off the cuff above board stark naked

Hit and miss say a prayer false dawn

combined scope
Combined scope

In a sample of 508 “frequent” English idioms

TypeNExample

Word repetition3Shoulder to shoulder

True rhyme 6Fat cat

Allit + Asson9Rule the roost

Alliteration 58Too close to call

Assonance52A false dawn

Total128

= 25 %

combined scope77
Combined scope

In a set of 106 English binomial idioms

TypeNExample

Word repetition 1 Neck and neck

True rhyme 3 Fair and square

Allit + Asson 2 Part and parcel

Alliteration 38 Spick and span

Assonance 13 Airs and graces

Total 57

= 54 %

mnemonic effect
Mnemonic effect

Long assumed in advertising

(Guiness is … for you; Probably the best … in the world; Now probably in the best …)

And entertainment

(Mickey … and Donald …, Peter …; Bend it like …; Pride and …)

But surprisingly little empirical evidence.

experiment 1
Experiment 1

26 target phrases:

Ring road Key hole

Lamplight Hilltop

Sea salt Bath soap

Green grass Grey hair

West wind Right hand

Fast food Fresh air

[…]

procedure
Procedure
  • Presentation in random order
  • Sorting: alliteratives vs. unpatterned phrases
  • Recollection
results
Results
  • Immediate recall:

Alliteratives > No-pats p .008

  • Delayed recognition:

Alliteratives > No-pats p .004

experiment 2
Experiment 2

24 paper slips:

e.g. home phone; sea breeze, queen bee, right size;

school lunch, storm cloud, good taste, bad luck.

Sorting: assonance vs. unpatterned

Recollection

results83
Results
  • Immediate recall:

Assonant phrases > no-pats p < .002

  • Delayed recognition:

Assonant phrases > no-pats p < .000

question
Question

But don´t learners notice phonological repetition autonomously anyhow?

answer
Answer:

No, they don´t

answer87
Answer:

Sure enough

  • Two groups of language majors
  • Teacher alerted experimental students to alliteration
  • End of course test
  • Results:
    • Alliteratives: Exp > Ctrl
    • No-pats: Exp = Ctrl
summing up
Summing up
  • The chunk-learning task is formidable
  • Incidental acquisition is bound to be slow
  • Noticing has to be complemented by elaboration
  • Non-arbitrary features of chunks provide pathways for teacher-led elaboration
  • If productive mastery is the aim, then structural elaboration is called for
teaching idioms you must be kidding they re just the icing on the cake
Teaching idioms?! You must be kidding: they’re just the icing on the cake!

Well, no ...

  • Issue of comprehension: even when embedded in ‘exemplary’ context  61% misinterpretations.
  • Non-negligible ‘pragmatic’ functions
  • More common than you might think:

e.g. 1/40 instances of a preposition = in an idiom.

idioms in 120 pages of a popular novel
Idioms in 120 pages of a popular novel

Occurring more than once:

keep _ at bay (p. 21; 28; 31; 55); on the same wavelength (p. 19, twice); _ up to speed (p. 19; 98); take the piss (p. 19; 72; 76); caught on the wrong foot (p. 31; 97); keep you on your toes (p. 41; 78); call it a day (p. 72, twice); cut the mustard (p. 42; 108).

Occurring once:

laid at the door of _ (p. 1); the rough and tumble of life (p. 1); He knew it in his bones (p. 4); a king’s ransom (p. 5); gone head to head (p. 15); the nuts and bolts (p. 19); thin on the ground (p. 20); stopped in her tracks (p. 21); off the hook (p. 32); make a face (p. 32); water off a duck’s back (p. 37); reaping what she’d sown (p. 37); for good measure (p. 39); hammer home a message (p. 42); gone far out on a limb (p. 42); run the gauntlet (p. 45); keeping me posted (p. 45); off the wall (p. 46); set the wheels in motion (p. 47); down the line (p. 47); screaming from the rooftops (p. 48); put my reputation on the line (p. 48); eyeball to eyeball (p. 52); the bottom line (p. 53); by the skin of his teeth (p. 62); for a song (p. 62); for peanuts (p. 62); rub shoulders with (p. 62); on track (p. 63); fit the bill (p. 67); on a platter (p. 68); run out of steam (p. 69); keeping tabs on (p. 70); keep on a tight leash (p. 70); at sea (p. 71); play the field (p. 72); a stay of execution (p. 75); up your street (p. 75); cut both ways (p. 79); hot on their heels (p. 79); raise the stakes (p. 80); make the grade (p. 85); put your foot in it (p. 88); chopping and changing (p. 91); a bone to chew on (p. 93); make headway (p. 94); rattling their sabres (p. 97); get up to speed (p. 98); at face value (p. 98); hang out to dry (p. 98); hidden agenda (p. 98); on the ground (p. 99); on the page (p. 99); cover your back (p. 99); run yourself into the ground (p. 103); fire on all cylinders (p. 105); have your wits about you (p. 105); footloose and fancy free (p. 106); carry a torch for someone (p. 106); make a dent in something (p. 107); look for a needle in a haystack (p. 108); get your hands on something (p. 108); keep _ at arm’s length (p. 110); not give a toss (p. 113); get in on the act (p. 113); shoot your mouth off (p. 113); put your oar in (p. 115); not miss a trick (p. 116); get your head around something (p. 117).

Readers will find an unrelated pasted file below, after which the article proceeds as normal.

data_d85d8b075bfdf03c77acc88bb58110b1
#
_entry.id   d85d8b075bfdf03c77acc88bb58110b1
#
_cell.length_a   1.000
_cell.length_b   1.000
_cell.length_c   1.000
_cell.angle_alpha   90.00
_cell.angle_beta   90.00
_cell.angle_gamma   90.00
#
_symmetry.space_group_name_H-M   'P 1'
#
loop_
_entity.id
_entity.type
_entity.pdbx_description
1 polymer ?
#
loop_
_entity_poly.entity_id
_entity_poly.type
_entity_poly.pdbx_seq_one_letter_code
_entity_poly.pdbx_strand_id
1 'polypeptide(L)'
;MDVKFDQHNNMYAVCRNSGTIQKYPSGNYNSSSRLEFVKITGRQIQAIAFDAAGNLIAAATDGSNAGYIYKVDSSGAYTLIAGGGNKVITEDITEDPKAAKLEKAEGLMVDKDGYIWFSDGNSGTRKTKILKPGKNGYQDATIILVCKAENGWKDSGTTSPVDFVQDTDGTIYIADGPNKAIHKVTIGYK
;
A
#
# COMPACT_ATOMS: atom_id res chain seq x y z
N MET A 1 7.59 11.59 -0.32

e g abundance of idioms from seafaring in english
Steer clear of something

On course for something

All hands on deck

In the doldrums

On an even keel

Miss the boat

Learn the ropes

Plain sailing

Show your true colours

A steady hand on the tiller

Be left high and dry

Walk the plank

Run a tight ship

With flying colours

When your ship comes in

Clear the decks

Etc.

E.g. Abundance of idioms from seafaring in English
crosslinguistic variation
Crosslinguistic variation
  • SAILING idioms:

English > French

  • GARDENING idioms:

English > French

  • FOOD idioms:

French > English

productivity of source domains across languages
‘Productivity’ of source domains across languages

SOURCE DOMAIN

  • agriculture & gardening (e.g., Nip something in the bud);
  • commerce & accounting (e.g., Wipe the slate clean);
  • entertainment & performance (e.g., Play to the gallery);
  • food & cooking (e.g., On the back burner);
  • games & sports (e.g., Keep your eye on the ball);
  • handicraft & manufacturing (e.g., Break the mould);